A better bet is the disc that features a combo of The Widow Couderc, from 1971, and Diabolically Yours (1967). The former, directed and adapted by Pierre Granier-Deferre from a novel by Georges Simenon couples Delon with Simone Signoret--an odd pairing that works surprisingly well. The two actors have a definite chemistry together, even though their sex scenes are inferred rather than shown (due to the times, which were not quite ready for young-to-middle-aged man coupling sexually with a quite definitely older woman) Signoret was a fine, subtle actress and Delon rises to her level, keeping his charm, though not his sexuality, at bay and creating a character that is believable and oddly moving.
Diabolically Yours--a would-be mystery about an accident, amnesia, inheritance and other fairly typical plot devices--borders on camp, but since the sets and costumes offers a veritable primer on the fashions, cars, art and architecture of the sloppy/silly 60s, the movie proves wonderfully cheap fun. Here, Delon co-stars with the beauteous German actress Senta Berger under the direction/co-writing of Julien Duvivier (Pépé le Moko, La Bandera), who was clearly slumming or inordinately tired (he died in a car accident--at the age of 71--the year that this movie was completed). Delon and Berger might have made a sexy, entertaining pair, but via the manner in which the movie is told, they have no reason to connect to each other. And as the film moves along, with quite a few nitwit moments--including the "bombshell" ending--I suspect you'll laugh often and loudly.
Saving the best for last, we come to a couple of later Delon films: Our Story (1984), a funny but bizarre comedy-social/character study about men and women written and directed by the inimitable Bertrand Blier; and The Gypsy (1975), directed by the very interesting José Giovanni, who wrote the original book and subsequent screenplay to the famous prison movie Le Trou (The Hole).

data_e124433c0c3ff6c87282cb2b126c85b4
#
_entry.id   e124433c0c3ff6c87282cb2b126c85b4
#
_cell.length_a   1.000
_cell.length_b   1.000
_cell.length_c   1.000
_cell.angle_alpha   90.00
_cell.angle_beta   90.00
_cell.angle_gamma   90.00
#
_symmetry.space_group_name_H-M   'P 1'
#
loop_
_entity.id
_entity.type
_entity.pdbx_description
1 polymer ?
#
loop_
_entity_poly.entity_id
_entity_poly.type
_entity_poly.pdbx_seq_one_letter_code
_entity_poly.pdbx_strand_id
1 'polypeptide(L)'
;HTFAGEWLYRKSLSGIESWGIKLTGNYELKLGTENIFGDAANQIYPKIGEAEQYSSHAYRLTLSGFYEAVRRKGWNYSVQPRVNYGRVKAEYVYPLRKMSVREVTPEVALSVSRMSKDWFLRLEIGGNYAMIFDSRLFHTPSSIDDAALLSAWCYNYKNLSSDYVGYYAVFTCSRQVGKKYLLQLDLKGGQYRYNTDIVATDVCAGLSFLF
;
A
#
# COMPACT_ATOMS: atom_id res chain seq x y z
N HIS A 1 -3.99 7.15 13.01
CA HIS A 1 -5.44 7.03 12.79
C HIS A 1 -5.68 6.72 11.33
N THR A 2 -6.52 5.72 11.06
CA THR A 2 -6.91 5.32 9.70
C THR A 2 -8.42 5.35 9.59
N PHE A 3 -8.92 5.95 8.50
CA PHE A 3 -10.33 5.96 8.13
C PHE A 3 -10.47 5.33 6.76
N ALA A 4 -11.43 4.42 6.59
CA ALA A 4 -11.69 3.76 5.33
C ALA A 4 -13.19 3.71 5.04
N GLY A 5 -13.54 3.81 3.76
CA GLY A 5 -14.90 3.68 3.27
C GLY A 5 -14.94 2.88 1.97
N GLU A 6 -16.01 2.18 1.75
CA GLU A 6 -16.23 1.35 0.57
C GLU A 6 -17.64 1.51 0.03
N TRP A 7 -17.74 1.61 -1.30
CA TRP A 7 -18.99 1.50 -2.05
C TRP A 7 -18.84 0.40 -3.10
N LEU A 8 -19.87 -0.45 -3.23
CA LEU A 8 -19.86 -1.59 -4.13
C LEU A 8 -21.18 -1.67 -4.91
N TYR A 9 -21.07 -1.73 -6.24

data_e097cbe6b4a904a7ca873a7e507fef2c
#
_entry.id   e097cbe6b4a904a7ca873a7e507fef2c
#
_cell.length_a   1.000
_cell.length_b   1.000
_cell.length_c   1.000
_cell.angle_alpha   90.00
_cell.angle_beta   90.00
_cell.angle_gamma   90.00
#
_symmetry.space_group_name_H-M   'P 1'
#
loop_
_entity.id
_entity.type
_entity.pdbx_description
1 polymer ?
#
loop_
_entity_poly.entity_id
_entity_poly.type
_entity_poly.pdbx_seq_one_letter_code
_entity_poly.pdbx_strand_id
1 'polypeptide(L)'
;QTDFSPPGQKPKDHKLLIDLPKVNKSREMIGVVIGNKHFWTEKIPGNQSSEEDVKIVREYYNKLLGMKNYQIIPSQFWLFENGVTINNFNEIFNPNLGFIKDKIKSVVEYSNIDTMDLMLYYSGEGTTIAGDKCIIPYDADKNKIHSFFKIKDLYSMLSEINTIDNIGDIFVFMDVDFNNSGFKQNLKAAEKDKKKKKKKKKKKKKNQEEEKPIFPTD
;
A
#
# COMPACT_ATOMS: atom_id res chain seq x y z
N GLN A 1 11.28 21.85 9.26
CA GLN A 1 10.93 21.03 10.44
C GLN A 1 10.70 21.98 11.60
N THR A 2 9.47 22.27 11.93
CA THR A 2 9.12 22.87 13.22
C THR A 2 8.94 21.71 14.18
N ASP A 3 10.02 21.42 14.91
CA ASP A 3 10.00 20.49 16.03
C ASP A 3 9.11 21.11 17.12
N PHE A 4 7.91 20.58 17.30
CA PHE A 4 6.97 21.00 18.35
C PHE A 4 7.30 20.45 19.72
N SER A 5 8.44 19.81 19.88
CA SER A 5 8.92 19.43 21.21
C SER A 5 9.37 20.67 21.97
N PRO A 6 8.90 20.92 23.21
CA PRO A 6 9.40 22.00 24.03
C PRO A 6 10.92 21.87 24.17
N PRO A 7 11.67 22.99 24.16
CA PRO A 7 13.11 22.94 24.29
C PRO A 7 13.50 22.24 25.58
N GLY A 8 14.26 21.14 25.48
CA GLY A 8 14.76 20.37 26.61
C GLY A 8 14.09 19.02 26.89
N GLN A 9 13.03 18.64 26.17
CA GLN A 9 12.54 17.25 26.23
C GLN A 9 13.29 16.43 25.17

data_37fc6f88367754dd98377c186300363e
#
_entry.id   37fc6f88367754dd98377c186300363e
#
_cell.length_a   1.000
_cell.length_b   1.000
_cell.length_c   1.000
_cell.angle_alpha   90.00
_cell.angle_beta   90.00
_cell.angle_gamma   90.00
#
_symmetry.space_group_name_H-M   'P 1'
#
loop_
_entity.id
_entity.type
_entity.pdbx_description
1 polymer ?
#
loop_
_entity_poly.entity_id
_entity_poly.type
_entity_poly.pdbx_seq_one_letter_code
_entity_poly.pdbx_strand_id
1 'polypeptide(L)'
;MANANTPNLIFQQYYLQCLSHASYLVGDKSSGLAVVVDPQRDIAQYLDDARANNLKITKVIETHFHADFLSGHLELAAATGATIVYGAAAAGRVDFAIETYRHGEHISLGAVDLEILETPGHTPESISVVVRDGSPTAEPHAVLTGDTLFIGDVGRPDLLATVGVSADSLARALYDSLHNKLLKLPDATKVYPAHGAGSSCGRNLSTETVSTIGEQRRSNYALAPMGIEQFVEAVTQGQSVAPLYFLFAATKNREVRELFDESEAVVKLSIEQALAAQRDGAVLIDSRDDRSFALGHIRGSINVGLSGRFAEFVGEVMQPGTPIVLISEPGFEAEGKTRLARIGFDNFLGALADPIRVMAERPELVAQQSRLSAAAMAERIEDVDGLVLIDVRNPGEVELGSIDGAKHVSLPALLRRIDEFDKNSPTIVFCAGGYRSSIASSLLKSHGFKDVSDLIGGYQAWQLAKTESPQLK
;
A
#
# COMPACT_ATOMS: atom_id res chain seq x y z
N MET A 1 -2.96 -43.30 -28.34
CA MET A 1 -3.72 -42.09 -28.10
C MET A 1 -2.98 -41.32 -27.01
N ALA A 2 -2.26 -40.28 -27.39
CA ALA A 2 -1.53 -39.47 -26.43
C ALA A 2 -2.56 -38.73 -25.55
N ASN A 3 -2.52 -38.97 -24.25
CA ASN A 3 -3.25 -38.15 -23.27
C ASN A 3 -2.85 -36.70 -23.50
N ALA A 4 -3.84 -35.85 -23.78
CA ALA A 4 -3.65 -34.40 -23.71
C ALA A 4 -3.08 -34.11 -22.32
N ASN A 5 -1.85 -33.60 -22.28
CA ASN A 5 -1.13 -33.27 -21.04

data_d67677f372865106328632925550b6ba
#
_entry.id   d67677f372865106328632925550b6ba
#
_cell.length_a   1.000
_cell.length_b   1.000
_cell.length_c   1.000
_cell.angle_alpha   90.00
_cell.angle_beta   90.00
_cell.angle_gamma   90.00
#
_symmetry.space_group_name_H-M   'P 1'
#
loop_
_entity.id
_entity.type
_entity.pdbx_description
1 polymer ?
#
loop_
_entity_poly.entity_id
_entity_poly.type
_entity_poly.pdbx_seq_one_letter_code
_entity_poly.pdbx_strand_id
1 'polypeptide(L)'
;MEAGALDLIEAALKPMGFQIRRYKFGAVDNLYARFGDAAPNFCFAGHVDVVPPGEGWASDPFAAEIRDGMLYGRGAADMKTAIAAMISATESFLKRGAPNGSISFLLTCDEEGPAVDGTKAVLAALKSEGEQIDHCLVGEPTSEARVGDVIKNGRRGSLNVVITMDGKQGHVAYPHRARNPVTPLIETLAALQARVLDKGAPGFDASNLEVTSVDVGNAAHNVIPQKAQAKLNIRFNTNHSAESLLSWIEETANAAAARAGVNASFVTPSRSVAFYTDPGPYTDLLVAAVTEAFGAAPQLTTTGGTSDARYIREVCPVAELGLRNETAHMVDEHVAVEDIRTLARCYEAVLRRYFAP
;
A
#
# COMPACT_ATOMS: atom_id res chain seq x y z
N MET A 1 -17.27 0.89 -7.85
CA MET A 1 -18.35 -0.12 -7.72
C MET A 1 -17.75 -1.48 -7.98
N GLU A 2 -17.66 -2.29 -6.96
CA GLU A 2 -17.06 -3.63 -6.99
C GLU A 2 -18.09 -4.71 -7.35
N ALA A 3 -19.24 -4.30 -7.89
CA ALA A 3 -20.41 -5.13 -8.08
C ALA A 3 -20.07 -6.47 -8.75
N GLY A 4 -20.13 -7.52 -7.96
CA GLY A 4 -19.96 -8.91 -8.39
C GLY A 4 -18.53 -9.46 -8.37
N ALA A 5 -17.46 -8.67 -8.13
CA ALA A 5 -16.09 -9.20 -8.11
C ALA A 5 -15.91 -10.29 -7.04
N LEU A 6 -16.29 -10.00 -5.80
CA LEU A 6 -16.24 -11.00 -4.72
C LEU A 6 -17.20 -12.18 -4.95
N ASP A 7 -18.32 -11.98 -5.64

Giovanni loved working with Delon; during his rather lengthy career, he also directed other fine actors like Jean Gabin, Lino Ventura and Jean-Paul Belmondo. In The Gypsy--which gives a politically correct nod to the plight of the gypsies in France--Delon plays their bandit prince, sought after long and hard by local law enforcement. The film's second thread is that of a prime safe-cracker, also wanted by the law, and the trouble he is having with his wife. The two stories eventually converge, with chases, gunfire, betrayal and loss along the way.
A relatively standard, though quite enjoyable, crime flick, The Gypsyis notable for its cast: Delon, Annie Girardot and Renato Salvatori--a reunion of sorts fifteen years later for the stars of Rocco and His Brothers. Here the three are firmly into middle age, though Salvatori looks almost exactly as he did in the earlier film, except he's now photographed in color.
In the award-winning Our Story, Delon plays a grizzled alcoholic on the brink of disaster due to marital strife. Almost fifty himself, the actor and the role achieve a near-perfect match (Delon was awarded the Cesar for Best Actor for this film, while Blier won for Best Screenplay). If you're already a fan of Blier's work,Our Story is particularly recommended. If not, the movie may constitute a problematic starting point. It begins very well and stays on course for almost an hour and a half. Then, just when it should end, leaving us wanting more, instead it begins to drag on and on and on until it reaches a finale that is not unexpected but that ought to have happened a half-hour sooner.
Here, as so often, Blier toys with the roles of men and woman, and the clichés we demand and expect, and what happens when we don't get them (or worse, when we do). The movie is often hilarious, always quirky, and boasts a crack cast that includes Nathalie Baye and the very young Jean-Pierre Darroussin (Un Air de Famille) and Vincent Lindon. There are memorable scenes aplenty, and Delon is a revelation.
Posted by cphillips at April 30, 2008 2:40 PM